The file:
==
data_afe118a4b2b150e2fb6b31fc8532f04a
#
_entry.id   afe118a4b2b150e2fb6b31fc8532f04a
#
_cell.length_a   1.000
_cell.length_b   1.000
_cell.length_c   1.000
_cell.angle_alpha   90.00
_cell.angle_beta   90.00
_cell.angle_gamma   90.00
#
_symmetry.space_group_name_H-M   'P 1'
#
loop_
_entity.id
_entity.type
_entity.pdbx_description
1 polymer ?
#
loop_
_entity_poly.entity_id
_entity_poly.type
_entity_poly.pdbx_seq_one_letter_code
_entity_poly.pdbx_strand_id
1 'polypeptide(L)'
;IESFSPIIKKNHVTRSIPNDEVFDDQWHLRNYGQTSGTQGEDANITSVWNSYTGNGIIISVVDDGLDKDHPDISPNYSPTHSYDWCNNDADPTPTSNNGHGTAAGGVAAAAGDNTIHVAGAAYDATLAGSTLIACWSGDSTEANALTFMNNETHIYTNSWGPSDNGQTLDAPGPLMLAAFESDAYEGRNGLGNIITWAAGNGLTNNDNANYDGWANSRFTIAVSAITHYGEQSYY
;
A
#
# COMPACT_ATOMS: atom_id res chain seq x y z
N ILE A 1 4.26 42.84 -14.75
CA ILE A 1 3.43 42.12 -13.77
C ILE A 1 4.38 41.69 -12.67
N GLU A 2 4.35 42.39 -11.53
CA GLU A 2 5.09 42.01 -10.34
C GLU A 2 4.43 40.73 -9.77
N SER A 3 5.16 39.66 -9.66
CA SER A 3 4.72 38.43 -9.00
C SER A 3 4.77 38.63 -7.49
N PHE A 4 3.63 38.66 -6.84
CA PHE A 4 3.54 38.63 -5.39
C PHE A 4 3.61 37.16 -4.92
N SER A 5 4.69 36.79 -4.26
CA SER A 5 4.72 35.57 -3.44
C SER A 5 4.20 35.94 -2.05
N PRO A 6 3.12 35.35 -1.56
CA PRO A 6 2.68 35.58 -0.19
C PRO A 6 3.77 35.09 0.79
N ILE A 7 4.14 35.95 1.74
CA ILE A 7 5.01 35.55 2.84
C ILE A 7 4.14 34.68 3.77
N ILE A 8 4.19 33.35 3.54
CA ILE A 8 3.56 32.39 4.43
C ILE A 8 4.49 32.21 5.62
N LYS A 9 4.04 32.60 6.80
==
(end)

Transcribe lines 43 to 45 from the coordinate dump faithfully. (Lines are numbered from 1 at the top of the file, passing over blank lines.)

N SER A 5 4.69 36.79 -4.26
CA SER A 5 4.72 35.57 -3.44
C SER A 5 4.20 35.94 -2.05